NEW YORK—Many experts believed that the coziness between mortgage bond issuers and their independent credit raters—firms assigned to assess the riskiness of such investments—worsened the recent financial crisis.
A decision last week reached by the U.S. Senate aims to regulate the relationship between security originators and credit ratings firms in a bid to drastically change the landscape of some security issuances.
The law, proposed by Sen. Al Franken (D-Minn.) will bar financial institutions from selecting their own credit rater, and would vest such powers to an independent board established by the Securities and Exchange Commission to assign a ratings agency.
Credit ratings agencies assess risk on a particular security, which is scrutinized by investors in deciphering which securities are more likely to default. An accurate and unbiased ratings opinion is vital for the efficiency of the financial markets.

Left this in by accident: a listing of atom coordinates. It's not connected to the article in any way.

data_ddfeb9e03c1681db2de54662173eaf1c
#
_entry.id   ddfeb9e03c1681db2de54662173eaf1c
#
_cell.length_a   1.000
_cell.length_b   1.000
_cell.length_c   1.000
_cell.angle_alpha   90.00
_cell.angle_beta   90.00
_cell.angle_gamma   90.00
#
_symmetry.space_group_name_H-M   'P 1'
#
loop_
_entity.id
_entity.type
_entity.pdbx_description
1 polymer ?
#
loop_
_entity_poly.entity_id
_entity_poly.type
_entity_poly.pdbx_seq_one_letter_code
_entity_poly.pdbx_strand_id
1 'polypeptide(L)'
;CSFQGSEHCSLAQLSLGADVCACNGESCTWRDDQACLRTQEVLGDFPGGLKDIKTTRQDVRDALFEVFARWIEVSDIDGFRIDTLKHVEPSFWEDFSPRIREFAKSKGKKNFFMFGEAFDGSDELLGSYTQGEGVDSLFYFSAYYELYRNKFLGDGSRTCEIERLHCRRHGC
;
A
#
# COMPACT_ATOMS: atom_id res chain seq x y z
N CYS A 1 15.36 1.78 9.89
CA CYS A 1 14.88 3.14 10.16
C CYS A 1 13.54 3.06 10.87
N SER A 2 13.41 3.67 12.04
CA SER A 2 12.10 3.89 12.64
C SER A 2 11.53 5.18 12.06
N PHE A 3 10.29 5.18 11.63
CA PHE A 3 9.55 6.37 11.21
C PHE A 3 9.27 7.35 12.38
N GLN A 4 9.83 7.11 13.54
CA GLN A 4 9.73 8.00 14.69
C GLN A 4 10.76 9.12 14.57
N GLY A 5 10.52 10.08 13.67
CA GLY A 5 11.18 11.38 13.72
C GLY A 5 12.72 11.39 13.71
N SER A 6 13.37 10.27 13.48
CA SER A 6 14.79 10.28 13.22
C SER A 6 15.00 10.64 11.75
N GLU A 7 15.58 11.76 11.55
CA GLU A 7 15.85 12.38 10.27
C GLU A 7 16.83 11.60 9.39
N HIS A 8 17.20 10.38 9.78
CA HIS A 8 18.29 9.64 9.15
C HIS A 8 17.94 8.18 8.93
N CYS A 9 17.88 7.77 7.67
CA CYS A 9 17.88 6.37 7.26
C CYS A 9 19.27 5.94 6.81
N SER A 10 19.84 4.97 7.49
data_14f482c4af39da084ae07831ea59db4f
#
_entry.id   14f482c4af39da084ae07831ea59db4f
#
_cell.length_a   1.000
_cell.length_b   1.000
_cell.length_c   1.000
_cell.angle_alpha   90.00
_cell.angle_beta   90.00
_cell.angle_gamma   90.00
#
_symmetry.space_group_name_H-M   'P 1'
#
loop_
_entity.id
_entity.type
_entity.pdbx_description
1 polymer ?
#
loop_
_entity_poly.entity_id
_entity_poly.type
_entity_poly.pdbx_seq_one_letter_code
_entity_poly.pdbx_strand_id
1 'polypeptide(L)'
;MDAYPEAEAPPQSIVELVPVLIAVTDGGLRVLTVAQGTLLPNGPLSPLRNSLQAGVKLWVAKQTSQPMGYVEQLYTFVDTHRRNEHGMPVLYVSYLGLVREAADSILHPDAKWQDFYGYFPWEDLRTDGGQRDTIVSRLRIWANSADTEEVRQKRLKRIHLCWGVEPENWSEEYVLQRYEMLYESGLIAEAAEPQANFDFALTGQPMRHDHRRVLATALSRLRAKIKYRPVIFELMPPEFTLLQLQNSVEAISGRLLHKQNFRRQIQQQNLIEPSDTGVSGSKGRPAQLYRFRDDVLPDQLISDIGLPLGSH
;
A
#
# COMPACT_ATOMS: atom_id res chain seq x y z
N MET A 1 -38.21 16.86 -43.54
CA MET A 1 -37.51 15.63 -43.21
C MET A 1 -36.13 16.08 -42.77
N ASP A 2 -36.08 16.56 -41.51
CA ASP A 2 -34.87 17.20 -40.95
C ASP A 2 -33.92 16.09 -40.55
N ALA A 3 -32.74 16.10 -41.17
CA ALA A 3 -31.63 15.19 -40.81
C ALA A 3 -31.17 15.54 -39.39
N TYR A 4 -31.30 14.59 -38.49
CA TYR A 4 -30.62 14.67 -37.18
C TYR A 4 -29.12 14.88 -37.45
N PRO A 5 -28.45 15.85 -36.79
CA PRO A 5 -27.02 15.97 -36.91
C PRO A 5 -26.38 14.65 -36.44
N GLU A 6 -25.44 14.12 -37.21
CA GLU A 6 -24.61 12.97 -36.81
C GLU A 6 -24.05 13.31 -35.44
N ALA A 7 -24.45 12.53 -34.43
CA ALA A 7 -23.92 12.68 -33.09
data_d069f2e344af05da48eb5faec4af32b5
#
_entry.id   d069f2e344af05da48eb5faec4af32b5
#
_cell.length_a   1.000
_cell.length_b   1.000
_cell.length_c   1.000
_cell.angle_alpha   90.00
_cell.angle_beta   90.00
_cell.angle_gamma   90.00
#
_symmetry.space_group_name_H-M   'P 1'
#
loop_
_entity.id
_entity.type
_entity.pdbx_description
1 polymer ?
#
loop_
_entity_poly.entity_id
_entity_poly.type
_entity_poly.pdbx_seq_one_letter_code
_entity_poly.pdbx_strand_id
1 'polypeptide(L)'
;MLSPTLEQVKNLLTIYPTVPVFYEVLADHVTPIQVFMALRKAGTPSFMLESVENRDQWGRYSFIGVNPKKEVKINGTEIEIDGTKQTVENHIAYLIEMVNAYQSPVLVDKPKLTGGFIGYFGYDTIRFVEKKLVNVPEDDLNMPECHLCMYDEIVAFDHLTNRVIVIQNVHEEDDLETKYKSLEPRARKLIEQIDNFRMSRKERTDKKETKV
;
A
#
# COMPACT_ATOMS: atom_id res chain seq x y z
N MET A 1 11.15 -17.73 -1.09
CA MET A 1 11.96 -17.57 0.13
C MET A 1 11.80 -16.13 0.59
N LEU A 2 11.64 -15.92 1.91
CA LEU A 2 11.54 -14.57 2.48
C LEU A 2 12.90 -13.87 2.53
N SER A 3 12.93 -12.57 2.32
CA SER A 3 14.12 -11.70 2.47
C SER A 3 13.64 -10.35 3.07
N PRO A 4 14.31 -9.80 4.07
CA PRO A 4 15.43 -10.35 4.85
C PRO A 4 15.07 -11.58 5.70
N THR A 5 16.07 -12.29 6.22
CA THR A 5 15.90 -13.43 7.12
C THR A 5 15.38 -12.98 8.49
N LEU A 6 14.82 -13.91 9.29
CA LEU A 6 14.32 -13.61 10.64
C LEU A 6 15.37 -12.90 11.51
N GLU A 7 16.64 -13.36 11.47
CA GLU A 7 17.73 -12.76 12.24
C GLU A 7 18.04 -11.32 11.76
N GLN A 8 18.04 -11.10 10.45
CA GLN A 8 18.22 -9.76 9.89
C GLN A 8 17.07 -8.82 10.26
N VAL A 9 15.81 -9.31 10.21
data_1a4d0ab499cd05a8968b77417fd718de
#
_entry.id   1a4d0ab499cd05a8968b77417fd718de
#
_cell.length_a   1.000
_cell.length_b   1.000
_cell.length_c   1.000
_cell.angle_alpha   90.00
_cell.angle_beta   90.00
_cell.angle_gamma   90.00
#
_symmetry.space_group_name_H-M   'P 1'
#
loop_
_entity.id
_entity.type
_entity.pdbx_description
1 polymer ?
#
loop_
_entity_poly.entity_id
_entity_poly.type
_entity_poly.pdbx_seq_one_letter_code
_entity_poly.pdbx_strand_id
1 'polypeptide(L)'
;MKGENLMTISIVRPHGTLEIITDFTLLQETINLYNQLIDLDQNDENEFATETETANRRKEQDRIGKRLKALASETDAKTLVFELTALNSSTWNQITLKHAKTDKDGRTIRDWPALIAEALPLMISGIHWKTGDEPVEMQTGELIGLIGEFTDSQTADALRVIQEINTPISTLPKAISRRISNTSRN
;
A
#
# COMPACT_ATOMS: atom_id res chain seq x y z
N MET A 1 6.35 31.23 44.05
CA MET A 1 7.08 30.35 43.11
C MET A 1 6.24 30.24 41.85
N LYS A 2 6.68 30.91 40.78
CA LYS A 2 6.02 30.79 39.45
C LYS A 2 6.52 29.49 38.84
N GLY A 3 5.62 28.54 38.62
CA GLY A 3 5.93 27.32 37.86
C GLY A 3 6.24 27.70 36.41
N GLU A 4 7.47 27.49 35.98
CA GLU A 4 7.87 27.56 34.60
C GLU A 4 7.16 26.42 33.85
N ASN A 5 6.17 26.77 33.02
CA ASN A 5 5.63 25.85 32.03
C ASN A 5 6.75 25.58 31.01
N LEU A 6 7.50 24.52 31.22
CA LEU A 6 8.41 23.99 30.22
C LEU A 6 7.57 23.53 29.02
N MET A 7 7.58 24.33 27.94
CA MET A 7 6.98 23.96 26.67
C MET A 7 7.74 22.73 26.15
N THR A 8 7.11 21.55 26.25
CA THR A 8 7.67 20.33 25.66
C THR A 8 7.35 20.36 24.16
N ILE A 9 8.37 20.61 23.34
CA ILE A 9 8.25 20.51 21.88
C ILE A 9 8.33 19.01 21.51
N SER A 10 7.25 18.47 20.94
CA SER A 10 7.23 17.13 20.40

The proposal only affects so-called “structured securities,” which are mortgage-backed bonds, asset-backed securities, and other debt-like instruments that declined in value during the financial crisis.
Currently, three firms—Standard & Poor’s, Moody’s Investor Service, and Fitch Ratings dominate the credit ratings landscape. In the past, the firm that originates the security would pay the ratings agency, leading to possible conflicts of interest.
But the industry warned that the decision would bar competition. According to S&P spokesperson Edward Sweeney, credit rating agencies will have “less incentive to compete with one another, pursue innovation, and improve their models, criteria, and methodologies.”